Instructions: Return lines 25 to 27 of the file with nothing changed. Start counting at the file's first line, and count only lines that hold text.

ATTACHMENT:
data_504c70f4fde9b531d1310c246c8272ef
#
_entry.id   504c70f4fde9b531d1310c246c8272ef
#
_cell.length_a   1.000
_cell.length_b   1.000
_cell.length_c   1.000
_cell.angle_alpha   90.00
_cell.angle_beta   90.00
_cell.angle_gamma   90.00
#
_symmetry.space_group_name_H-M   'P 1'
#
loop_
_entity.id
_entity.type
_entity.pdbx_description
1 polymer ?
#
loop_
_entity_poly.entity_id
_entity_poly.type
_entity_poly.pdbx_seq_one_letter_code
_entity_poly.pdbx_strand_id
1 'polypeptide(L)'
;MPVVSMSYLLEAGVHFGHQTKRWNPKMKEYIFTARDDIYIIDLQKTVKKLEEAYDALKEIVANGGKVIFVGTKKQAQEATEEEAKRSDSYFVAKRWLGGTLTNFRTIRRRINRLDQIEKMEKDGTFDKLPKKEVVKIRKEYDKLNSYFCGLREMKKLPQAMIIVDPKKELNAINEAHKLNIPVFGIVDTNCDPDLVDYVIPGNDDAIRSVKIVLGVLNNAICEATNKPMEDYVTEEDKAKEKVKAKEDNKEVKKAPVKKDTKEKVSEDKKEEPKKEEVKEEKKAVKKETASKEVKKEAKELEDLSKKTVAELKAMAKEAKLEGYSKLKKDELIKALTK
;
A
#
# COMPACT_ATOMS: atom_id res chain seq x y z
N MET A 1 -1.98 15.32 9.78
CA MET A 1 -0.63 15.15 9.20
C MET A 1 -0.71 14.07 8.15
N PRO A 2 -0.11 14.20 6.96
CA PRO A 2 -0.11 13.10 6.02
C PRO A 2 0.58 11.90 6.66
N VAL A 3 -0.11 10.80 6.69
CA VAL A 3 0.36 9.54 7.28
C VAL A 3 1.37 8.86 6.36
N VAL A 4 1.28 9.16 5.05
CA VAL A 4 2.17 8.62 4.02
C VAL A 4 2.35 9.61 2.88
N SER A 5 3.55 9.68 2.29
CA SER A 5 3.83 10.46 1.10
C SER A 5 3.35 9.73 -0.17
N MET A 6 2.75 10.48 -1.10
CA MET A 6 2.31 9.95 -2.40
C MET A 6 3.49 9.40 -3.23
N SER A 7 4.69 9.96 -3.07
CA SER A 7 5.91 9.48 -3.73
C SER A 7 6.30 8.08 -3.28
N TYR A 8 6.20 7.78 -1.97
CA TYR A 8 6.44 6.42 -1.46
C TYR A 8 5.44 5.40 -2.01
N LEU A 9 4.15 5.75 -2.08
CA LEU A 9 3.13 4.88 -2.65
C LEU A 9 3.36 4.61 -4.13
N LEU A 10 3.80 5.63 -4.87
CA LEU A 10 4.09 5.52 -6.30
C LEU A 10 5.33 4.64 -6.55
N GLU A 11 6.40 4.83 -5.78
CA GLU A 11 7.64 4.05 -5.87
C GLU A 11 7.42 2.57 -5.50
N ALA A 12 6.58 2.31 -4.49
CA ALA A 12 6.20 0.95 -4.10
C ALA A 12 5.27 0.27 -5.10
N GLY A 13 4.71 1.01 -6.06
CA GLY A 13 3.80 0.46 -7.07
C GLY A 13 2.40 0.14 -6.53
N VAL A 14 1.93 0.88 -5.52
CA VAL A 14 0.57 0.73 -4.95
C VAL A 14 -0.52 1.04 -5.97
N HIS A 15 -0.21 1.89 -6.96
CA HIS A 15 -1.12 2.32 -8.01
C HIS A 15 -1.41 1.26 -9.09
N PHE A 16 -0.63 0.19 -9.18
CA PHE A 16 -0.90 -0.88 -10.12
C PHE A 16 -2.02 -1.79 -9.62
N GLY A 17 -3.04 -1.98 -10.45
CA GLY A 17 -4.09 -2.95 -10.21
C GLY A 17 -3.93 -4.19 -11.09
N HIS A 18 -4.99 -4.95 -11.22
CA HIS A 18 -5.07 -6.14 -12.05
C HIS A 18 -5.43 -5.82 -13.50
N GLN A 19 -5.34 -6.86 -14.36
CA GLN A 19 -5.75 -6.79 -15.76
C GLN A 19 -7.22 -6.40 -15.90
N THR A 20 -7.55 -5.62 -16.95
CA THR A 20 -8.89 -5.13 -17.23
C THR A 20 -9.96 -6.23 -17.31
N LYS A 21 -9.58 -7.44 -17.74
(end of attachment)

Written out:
1 'polypeptide(L)'
;MPVVSMSYLLEAGVHFGHQTKRWNPKMKEYIFTARDDIYIIDLQKTVKKLEEAYDALKEIVANGGKVIFVGTKKQAQEATEEEAKRSDSYFVAKRWLGGTLTNFRTIRRRINRLDQIEKMEKDGTFDKLPKKEVVKIRKEYDKLNSYFCGLREMKKLPQAMIIVDPKKELNAINEAHKLNIPVFGIVDTNCDPDLVDYVIPGNDDAIRSVKIVLGVLNNAICEATNKPMEDYVTEEDKAKEKVKAKEDNKEVKKAPVKKDTKEKVSEDKKEEPKKEEVKEEKKAVKKETASKEVKKEAKELEDLSKKTVAELKAMAKEAKLEGYSKLKKDELIKALTK
;